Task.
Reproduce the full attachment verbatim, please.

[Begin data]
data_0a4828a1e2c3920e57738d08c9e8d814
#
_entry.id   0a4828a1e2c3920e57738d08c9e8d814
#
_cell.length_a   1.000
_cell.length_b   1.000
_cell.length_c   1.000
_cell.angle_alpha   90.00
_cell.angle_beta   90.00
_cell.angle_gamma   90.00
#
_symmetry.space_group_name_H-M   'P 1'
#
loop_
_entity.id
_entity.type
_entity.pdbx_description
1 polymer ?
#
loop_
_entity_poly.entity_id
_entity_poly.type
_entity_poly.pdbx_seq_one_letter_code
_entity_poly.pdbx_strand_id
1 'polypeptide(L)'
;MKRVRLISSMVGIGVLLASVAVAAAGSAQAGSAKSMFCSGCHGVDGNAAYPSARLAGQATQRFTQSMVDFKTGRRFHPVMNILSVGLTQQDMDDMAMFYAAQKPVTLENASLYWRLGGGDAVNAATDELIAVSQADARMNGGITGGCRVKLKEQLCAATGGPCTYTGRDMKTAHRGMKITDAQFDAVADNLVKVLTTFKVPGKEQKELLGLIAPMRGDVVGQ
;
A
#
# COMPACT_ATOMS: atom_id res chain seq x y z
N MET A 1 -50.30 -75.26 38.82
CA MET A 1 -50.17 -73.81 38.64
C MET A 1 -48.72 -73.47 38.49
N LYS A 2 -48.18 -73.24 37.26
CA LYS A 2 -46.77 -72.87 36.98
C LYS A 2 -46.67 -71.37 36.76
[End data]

data_0a4828a1e2c3920e57738d08c9e8d814
#
_entry.id   0a4828a1e2c3920e57738d08c9e8d814
#
_cell.length_a   1.000
_cell.length_b   1.000
_cell.length_c   1.000
_cell.angle_alpha   90.00
_cell.angle_beta   90.00
_cell.angle_gamma   90.00
#
_symmetry.space_group_name_H-M   'P 1'
#
loop_
_entity.id
_entity.type
_entity.pdbx_description
1 polymer ?
#
loop_
_entity_poly.entity_id
_entity_poly.type
_entity_poly.pdbx_seq_one_letter_code
_entity_poly.pdbx_strand_id
1 'polypeptide(L)'
;MKRVRLISSMVGIGVLLASVAVAAAGSAQAGSAKSMFCSGCHGVDGNAAYPSARLAGQATQRFTQSMVDFKTGRRFHPVMNILSVGLTQQDMDDMAMFYAAQKPVTLENASLYWRLGGGDAVNAATDELIAVSQADARMNGGITGGCRVKLKEQLCAATGGPCTYTGRDMKTAHRGMKITDAQFDAVADNLVKVLTTFKVPGKEQKELLGLIAPMRGDVVGQ
;
A
#
# COMPACT_ATOMS: atom_id res chain seq x y z
N MET A 1 -50.30 -75.26 38.82
CA MET A 1 -50.17 -73.81 38.64
C MET A 1 -48.72 -73.47 38.49
N LYS A 2 -48.18 -73.24 37.26
CA LYS A 2 -46.77 -72.87 36.98
C LYS A 2 -46.67 -71.37 36.76